Høje Gladsaxe in front of the sterile highraised blocks. Copenhagen - 1975. The Ratfree House - built by boys on high stilts, in the foreground. 1975

Høje Gladsaxe junk playground in Copenhagen, 1975. Photograph by Svane Frode

Colin Ward argued in 1961 that adventure playgrounds represented a potent example of a ‘free society in miniature’, offering, as they do, concrete examples of both built and social structures created entirely from the bottom up. Drawing on accounts by play leaders, Ward argued that the apparent disorder of the playground was in fact a product of its organic evolution. As play leader Jack Lambert recounted, the structures made by children often began their lives as jealously guarded territories – signs of a tribal mentality; but quickly evolved into constituent parts of a fledgling community. Ward celebrated the messy aesthetic of these makeshift structures as evidence of a deeper form of beauty – a beauty of process rather than of product, of the coming together of a ‘multitude of varied forces and influences of every kind, following their own course’. He saw the spontaneity and creativity of children as qualities that lie dormant in the adult world – a world that is ‘devoted to competition and acquisitiveness’. In short, the adventure playground was a potent model for an altogether different kind of city.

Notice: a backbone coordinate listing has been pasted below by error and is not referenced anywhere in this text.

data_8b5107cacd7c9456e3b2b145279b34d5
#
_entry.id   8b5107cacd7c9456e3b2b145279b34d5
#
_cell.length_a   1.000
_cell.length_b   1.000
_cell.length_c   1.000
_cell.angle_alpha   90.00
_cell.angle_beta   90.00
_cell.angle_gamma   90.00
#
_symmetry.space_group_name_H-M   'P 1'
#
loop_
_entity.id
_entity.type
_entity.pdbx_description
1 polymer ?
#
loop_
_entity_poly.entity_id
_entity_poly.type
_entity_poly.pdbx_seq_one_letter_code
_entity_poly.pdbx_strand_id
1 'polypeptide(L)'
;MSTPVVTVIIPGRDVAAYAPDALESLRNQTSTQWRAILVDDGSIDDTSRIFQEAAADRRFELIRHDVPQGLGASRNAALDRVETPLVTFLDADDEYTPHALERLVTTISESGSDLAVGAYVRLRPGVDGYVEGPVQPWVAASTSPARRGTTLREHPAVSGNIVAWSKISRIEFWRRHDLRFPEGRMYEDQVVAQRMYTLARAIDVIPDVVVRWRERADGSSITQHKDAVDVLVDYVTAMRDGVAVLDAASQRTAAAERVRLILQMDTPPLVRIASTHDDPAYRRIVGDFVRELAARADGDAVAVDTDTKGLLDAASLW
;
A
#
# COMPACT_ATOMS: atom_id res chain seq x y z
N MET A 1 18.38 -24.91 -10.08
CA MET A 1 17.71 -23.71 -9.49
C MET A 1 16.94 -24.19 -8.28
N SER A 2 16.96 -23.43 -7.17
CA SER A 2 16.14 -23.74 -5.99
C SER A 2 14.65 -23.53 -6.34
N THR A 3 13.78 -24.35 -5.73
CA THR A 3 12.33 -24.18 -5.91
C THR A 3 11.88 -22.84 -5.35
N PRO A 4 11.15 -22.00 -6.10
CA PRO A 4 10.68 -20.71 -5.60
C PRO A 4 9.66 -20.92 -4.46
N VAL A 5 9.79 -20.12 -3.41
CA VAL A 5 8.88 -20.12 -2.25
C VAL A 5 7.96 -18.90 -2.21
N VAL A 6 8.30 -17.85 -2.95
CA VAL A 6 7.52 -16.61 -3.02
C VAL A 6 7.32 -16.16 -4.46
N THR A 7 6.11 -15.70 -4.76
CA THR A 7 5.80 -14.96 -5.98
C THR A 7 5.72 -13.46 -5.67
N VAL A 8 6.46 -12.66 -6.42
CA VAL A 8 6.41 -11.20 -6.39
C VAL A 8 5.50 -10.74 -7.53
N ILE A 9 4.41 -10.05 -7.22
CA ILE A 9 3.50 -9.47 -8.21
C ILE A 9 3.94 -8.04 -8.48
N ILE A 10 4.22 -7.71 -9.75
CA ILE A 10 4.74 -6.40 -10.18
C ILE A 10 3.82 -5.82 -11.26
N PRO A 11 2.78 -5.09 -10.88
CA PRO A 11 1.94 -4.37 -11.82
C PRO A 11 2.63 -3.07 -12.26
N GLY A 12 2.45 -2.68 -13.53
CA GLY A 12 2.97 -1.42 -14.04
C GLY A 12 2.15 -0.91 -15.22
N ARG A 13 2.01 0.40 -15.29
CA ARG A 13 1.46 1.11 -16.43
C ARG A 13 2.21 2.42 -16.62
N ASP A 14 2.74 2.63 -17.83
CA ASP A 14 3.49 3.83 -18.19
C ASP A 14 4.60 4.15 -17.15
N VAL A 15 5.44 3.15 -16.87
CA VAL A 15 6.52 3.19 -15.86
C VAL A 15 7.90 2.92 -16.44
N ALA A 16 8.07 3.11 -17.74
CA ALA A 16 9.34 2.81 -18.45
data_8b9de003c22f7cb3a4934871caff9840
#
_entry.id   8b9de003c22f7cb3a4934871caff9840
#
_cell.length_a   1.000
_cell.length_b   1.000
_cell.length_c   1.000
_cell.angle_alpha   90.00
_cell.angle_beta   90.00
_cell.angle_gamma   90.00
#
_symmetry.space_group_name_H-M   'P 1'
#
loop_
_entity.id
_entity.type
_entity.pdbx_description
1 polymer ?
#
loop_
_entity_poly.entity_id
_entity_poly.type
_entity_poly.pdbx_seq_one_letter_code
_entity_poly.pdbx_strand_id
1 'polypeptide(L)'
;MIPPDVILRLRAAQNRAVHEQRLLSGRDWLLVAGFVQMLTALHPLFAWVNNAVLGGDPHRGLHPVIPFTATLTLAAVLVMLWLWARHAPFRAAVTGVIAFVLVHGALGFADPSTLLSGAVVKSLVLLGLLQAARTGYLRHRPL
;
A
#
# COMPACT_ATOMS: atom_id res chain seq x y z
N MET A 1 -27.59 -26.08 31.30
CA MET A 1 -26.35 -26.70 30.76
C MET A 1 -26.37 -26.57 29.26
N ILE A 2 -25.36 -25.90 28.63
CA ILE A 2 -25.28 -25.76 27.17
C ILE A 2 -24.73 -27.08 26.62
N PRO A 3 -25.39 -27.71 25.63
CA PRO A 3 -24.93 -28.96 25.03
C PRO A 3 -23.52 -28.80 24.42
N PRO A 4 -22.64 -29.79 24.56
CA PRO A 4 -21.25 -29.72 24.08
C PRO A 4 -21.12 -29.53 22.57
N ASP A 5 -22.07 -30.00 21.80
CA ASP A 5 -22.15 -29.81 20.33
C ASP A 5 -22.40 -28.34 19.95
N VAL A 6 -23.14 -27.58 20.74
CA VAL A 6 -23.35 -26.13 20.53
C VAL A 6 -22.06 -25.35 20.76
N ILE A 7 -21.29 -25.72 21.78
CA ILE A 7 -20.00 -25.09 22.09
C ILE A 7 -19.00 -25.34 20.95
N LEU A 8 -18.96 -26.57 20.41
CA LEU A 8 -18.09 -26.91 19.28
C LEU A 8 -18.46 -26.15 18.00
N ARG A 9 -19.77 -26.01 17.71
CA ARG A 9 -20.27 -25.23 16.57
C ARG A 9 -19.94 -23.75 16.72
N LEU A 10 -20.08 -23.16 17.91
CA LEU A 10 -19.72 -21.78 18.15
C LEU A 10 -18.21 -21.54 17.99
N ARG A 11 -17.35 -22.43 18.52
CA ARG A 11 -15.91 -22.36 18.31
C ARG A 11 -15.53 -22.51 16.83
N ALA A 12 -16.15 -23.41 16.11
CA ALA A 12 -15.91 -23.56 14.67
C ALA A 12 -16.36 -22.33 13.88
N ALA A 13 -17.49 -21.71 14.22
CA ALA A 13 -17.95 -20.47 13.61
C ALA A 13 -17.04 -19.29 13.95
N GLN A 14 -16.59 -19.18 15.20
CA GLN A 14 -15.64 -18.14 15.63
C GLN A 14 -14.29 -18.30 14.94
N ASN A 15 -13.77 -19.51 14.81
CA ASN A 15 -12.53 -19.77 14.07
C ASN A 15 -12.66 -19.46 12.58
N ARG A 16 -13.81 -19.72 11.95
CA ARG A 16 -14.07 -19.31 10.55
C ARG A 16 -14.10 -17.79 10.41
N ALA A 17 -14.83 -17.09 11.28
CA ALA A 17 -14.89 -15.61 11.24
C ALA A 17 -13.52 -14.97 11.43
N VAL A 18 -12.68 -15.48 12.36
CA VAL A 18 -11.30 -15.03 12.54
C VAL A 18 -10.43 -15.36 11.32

Emdrup adventure playground, Emdrup, Copenhagen

Emdrup adventure playground in 2019